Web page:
Speeding motorists pay $1 million annually

Published 11:56 am Saturday, August 18, 2012

COURTLAND—On the road for nearly nine hours after vacationing in South Carolina, Christine Thornhill just wanted to get home to Norfolk.

Thornhill’s trip was delayed when she was stopped for speeding in Southampton County.

The 37-year-old kindergarten teacher was clocked driving 70 mph in a 60-mph zone and fined $125.

“I’m not really happy about it, but I’ll be even less happy when I have to pay it,” she said.

Thornhill is among 700 motorists stopped monthly on routes 58 and 460 in Southampton County by sheriff’s deputies, who levy about $86,000 a month in fines and costs, said Major Gene Drewery. Last year, deputies levied $1 million.

The average fine is $60 and the average for court cost is $61.

Money collected from fines goes to the county. Court costs are dispersed by the State Supreme Court; some comes back to the county,

Of that average, about half goes uncollected, Drewery said.

“If you don’t pay a fine, your license gets suspended,” he said. “But until that person gets pulled over and they get charged with a suspended license, it just stays out there. The court doesn’t have any recourse and can’t garnish wages.”

“Usually, it gets taken care of over a period of time,” Drewery added

The money collected makes up 4 percent of the county’s $13.5 million general fund, said County Administrator Mike Johnson. It is used to cover the cost of running the courts, sheriff’s office, public works, library and more.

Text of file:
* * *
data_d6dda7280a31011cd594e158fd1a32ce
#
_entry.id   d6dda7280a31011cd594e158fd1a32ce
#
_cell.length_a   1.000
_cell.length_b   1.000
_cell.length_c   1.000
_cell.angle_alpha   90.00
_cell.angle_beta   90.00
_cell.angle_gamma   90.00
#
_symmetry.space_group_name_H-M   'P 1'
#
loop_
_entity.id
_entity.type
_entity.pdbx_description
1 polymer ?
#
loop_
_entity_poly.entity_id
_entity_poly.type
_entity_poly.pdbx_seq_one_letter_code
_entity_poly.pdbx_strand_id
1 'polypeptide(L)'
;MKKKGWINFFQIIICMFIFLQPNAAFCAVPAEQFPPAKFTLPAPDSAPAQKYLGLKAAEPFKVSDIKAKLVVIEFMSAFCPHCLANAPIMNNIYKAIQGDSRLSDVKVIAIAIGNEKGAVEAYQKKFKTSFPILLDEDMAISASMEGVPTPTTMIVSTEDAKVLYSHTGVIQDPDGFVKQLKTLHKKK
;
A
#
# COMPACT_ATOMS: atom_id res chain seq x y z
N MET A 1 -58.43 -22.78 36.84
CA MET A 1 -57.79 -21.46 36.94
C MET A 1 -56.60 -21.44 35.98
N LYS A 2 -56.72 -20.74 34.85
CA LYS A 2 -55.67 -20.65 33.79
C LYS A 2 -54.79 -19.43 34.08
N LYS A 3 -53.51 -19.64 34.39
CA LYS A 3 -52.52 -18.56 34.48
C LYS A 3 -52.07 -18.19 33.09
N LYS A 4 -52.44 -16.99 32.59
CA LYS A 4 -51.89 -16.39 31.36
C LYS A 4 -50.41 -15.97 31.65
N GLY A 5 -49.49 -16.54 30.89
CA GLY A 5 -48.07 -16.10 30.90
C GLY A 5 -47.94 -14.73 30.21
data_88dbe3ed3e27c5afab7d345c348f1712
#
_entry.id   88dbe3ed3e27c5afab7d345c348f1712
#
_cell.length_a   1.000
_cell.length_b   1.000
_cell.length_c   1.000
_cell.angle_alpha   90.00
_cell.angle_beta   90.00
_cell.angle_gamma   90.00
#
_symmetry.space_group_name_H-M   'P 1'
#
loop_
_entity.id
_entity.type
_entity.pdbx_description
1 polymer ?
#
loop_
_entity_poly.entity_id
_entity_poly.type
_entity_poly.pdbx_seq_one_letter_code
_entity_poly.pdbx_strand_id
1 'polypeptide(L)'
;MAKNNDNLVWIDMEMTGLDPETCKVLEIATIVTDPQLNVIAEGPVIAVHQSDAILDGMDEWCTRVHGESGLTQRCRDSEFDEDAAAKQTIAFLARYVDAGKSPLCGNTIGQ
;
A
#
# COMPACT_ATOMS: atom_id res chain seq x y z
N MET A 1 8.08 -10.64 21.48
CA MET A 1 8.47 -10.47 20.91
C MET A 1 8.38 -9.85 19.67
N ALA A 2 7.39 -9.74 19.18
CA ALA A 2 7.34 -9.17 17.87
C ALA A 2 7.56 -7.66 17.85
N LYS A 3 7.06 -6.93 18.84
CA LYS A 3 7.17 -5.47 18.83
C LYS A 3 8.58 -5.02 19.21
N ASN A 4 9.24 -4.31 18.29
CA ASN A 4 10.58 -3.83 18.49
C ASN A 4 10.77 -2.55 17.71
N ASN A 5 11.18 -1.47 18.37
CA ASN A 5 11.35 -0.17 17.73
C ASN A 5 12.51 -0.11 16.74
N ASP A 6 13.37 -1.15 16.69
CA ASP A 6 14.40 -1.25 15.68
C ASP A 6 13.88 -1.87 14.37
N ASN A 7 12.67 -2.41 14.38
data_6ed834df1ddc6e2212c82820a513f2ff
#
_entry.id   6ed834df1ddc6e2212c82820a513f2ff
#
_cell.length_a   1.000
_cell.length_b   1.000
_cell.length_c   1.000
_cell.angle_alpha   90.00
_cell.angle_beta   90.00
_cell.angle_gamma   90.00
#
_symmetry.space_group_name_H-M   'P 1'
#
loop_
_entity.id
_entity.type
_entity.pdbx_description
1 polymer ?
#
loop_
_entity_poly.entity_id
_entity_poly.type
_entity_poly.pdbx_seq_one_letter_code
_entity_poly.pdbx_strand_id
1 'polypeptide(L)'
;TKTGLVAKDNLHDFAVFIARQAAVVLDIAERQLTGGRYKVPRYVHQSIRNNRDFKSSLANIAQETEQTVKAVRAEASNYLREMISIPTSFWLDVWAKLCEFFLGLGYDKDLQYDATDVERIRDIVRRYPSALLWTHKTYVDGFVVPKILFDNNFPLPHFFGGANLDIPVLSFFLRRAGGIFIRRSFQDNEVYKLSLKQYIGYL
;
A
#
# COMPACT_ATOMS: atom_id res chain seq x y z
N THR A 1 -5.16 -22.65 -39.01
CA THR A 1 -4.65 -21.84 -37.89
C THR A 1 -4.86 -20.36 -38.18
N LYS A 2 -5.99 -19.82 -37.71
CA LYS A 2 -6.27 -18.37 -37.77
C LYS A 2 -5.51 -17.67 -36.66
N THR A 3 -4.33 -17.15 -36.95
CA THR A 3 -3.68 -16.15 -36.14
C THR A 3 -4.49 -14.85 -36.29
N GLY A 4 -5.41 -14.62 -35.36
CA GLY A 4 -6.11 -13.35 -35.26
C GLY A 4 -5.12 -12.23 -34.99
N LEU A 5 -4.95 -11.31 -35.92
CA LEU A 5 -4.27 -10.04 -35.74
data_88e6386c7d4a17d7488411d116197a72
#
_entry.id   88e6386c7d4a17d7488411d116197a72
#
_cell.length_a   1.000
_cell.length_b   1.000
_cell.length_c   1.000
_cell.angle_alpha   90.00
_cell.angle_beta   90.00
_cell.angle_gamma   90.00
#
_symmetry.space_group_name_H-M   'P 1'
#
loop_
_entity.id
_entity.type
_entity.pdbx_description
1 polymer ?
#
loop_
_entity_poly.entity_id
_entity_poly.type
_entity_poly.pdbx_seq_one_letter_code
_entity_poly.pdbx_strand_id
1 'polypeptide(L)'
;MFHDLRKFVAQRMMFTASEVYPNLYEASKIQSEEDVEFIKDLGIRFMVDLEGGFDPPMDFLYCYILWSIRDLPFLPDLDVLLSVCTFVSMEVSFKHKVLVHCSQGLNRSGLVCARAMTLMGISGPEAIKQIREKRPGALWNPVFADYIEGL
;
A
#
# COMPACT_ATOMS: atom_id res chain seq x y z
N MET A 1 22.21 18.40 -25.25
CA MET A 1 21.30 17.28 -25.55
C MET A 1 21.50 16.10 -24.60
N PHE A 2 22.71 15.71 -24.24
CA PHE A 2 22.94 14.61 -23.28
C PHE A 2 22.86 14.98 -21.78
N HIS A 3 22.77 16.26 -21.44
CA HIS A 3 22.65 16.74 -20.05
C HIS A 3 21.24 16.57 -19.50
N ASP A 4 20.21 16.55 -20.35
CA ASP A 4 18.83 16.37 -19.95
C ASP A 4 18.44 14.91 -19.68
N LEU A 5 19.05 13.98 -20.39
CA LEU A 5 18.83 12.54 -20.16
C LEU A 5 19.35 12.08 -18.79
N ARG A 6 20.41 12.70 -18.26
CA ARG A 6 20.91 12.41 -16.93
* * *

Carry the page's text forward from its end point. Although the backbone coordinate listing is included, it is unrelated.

The county received $640,000 from traffic tickets for 2010-2011 and budgeted $589,000 for 2011-2012 and $597,250 for 2012-2013, Johnson said.

Deputies spend more time patrolling the county’s 38-mile section of Route 58 than Route 640 because it’s more heavily traveled, Drewery said. Motorists take Route 58 from Hampton Roads to Interstate 95 and vice-versa.

The majority of motorists stopped on Route 58 are between Courtland and Drewryville.

The speed limit is 60 mph on Route 58, except for the school zone in Capron. Twice a day, the speed limit drops to 35 mph when buses are arriving and leaving Capron Elementary School. A flashing light warns motorist about the speed reduction.

Route 58 also drops to 55 mph from Jerusalem Road near the Courtland Inn and east to New Market Road, which takes motorists to the Southampton County Fairgrounds.

The Sheriff’s Office pays overtime to patrol both highways

“Their purpose is reduce traffic accidents that can be caused by drunk driving, distracted driving or speed,” Drewery said.